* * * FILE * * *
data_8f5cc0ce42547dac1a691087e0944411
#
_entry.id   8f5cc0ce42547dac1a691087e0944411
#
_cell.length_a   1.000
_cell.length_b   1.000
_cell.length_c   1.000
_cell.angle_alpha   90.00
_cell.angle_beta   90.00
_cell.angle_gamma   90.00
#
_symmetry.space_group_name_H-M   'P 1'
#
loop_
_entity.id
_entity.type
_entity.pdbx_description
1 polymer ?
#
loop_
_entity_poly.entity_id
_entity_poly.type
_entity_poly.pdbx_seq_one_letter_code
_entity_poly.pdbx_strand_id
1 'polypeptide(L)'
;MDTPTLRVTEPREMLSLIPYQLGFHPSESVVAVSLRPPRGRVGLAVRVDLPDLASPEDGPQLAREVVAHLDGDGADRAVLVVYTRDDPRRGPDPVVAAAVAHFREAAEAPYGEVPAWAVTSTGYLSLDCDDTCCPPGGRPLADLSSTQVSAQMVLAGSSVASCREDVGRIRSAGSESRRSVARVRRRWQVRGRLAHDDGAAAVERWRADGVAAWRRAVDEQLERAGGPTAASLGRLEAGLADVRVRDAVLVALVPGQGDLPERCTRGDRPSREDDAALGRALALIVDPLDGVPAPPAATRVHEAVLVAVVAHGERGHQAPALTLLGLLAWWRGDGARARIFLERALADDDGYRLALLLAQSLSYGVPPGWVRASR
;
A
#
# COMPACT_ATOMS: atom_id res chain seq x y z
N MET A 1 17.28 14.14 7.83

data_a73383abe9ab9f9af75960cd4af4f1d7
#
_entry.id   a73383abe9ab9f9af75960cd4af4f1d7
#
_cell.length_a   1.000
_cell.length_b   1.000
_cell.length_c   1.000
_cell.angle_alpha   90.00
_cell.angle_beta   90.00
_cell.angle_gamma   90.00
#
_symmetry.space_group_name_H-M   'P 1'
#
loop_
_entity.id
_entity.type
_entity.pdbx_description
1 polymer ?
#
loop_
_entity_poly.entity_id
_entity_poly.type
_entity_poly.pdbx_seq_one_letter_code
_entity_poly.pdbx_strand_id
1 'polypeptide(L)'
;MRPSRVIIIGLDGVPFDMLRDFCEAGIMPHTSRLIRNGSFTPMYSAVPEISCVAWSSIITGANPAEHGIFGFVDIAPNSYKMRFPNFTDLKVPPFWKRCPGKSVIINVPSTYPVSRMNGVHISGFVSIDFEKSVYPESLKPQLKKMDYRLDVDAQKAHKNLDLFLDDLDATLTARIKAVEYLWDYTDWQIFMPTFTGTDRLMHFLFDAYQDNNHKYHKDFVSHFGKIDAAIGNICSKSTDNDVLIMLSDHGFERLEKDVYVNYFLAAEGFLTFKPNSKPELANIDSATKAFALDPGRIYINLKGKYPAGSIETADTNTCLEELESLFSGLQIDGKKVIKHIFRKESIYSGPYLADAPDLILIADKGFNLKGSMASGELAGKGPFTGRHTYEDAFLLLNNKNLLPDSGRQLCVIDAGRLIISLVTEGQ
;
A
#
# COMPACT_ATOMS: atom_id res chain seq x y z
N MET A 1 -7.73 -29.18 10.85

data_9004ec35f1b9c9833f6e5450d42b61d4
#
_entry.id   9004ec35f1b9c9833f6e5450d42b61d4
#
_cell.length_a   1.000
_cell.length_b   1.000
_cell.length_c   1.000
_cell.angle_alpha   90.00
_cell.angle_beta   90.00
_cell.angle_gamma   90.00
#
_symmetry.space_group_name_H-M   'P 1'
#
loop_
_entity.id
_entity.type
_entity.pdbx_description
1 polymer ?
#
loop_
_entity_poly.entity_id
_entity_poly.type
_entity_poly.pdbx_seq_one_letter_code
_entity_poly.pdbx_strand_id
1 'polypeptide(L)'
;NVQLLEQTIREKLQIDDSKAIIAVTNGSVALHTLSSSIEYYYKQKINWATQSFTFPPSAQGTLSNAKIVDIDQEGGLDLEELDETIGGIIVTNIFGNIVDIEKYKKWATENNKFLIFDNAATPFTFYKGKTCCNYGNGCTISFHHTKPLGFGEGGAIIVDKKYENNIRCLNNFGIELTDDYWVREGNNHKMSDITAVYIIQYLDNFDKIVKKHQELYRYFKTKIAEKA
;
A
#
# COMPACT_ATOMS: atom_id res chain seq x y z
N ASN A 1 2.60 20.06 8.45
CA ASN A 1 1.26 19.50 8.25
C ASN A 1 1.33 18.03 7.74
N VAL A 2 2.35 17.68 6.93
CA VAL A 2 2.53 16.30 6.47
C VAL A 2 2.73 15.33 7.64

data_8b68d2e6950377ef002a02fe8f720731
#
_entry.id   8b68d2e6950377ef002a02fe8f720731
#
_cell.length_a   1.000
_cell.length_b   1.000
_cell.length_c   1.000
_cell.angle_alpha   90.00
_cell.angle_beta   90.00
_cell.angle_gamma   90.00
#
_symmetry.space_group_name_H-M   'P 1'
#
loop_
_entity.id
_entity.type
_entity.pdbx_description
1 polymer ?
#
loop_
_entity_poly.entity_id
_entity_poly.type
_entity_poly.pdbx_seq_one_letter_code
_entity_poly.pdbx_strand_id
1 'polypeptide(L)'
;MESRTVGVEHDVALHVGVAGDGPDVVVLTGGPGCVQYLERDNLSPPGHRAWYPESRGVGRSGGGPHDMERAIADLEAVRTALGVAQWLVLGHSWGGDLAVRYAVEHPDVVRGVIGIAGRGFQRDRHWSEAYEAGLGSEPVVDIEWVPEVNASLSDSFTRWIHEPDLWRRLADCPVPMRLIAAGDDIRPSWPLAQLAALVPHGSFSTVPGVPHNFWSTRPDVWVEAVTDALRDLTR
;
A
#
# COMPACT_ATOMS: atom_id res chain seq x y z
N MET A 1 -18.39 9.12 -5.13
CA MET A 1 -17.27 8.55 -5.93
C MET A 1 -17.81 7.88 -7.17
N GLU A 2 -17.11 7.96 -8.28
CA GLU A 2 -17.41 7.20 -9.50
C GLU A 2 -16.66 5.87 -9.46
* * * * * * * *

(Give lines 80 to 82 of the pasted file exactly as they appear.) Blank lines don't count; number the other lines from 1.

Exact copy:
1 polymer ?
#
loop_